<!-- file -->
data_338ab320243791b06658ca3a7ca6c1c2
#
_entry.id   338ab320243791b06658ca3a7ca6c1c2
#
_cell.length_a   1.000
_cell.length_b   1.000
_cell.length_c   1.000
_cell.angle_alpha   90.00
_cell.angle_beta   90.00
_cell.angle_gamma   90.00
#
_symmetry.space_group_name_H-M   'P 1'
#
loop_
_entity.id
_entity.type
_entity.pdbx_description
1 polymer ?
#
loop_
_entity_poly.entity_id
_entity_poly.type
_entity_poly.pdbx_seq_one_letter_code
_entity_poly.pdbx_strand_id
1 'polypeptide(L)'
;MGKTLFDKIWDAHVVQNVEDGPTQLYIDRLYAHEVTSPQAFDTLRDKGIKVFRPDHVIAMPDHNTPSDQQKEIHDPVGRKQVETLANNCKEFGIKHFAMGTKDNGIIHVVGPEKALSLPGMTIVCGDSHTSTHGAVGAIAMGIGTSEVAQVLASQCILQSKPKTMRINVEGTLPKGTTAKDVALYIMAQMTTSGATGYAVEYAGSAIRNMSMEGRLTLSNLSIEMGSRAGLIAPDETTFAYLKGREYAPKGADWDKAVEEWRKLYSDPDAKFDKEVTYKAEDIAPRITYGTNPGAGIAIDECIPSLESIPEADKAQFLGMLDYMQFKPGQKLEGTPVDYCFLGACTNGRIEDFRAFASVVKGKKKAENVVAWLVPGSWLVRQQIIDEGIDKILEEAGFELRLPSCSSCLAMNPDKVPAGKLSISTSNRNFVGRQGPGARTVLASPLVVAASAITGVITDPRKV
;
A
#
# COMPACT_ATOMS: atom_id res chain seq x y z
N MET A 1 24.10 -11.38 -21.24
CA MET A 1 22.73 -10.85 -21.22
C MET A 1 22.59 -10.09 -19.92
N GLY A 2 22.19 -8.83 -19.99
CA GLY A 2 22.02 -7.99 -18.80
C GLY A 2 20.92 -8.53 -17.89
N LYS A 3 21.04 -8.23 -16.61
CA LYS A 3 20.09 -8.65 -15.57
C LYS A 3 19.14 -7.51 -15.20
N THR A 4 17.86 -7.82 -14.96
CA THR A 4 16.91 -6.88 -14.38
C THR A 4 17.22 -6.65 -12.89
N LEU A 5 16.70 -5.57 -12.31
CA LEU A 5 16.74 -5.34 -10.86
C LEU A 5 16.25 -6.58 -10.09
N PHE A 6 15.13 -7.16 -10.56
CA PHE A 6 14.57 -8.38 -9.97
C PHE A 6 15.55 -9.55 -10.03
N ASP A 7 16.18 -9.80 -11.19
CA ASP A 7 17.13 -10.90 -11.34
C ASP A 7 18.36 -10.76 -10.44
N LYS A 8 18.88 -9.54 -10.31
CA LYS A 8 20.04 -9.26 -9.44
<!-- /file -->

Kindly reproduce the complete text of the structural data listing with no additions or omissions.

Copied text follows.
data_338ab320243791b06658ca3a7ca6c1c2
#
_entry.id   338ab320243791b06658ca3a7ca6c1c2
#
_cell.length_a   1.000
_cell.length_b   1.000
_cell.length_c   1.000
_cell.angle_alpha   90.00
_cell.angle_beta   90.00
_cell.angle_gamma   90.00
#
_symmetry.space_group_name_H-M   'P 1'
#
loop_
_entity.id
_entity.type
_entity.pdbx_description
1 polymer ?
#
loop_
_entity_poly.entity_id
_entity_poly.type
_entity_poly.pdbx_seq_one_letter_code
_entity_poly.pdbx_strand_id
1 'polypeptide(L)'
;MGKTLFDKIWDAHVVQNVEDGPTQLYIDRLYAHEVTSPQAFDTLRDKGIKVFRPDHVIAMPDHNTPSDQQKEIHDPVGRKQVETLANNCKEFGIKHFAMGTKDNGIIHVVGPEKALSLPGMTIVCGDSHTSTHGAVGAIAMGIGTSEVAQVLASQCILQSKPKTMRINVEGTLPKGTTAKDVALYIMAQMTTSGATGYAVEYAGSAIRNMSMEGRLTLSNLSIEMGSRAGLIAPDETTFAYLKGREYAPKGADWDKAVEEWRKLYSDPDAKFDKEVTYKAEDIAPRITYGTNPGAGIAIDECIPSLESIPEADKAQFLGMLDYMQFKPGQKLEGTPVDYCFLGACTNGRIEDFRAFASVVKGKKKAENVVAWLVPGSWLVRQQIIDEGIDKILEEAGFELRLPSCSSCLAMNPDKVPAGKLSISTSNRNFVGRQGPGARTVLASPLVVAASAITGVITDPRKV
;
A
#
# COMPACT_ATOMS: atom_id res chain seq x y z
N MET A 1 24.10 -11.38 -21.24
CA MET A 1 22.73 -10.85 -21.22
C MET A 1 22.59 -10.09 -19.92
N GLY A 2 22.19 -8.83 -19.99
CA GLY A 2 22.02 -7.99 -18.80
C GLY A 2 20.92 -8.53 -17.89
N LYS A 3 21.04 -8.23 -16.61
CA LYS A 3 20.09 -8.65 -15.57
C LYS A 3 19.14 -7.51 -15.20
N THR A 4 17.86 -7.82 -14.96
CA THR A 4 16.91 -6.88 -14.38
C THR A 4 17.22 -6.65 -12.89
N LEU A 5 16.70 -5.57 -12.31
CA LEU A 5 16.74 -5.34 -10.86
C LEU A 5 16.25 -6.58 -10.09
N PHE A 6 15.13 -7.16 -10.56
CA PHE A 6 14.57 -8.38 -9.97
C PHE A 6 15.55 -9.55 -10.03
N ASP A 7 16.18 -9.80 -11.19
CA ASP A 7 17.13 -10.90 -11.34
C ASP A 7 18.36 -10.76 -10.44
N LYS A 8 18.88 -9.54 -10.31
CA LYS A 8 20.04 -9.26 -9.44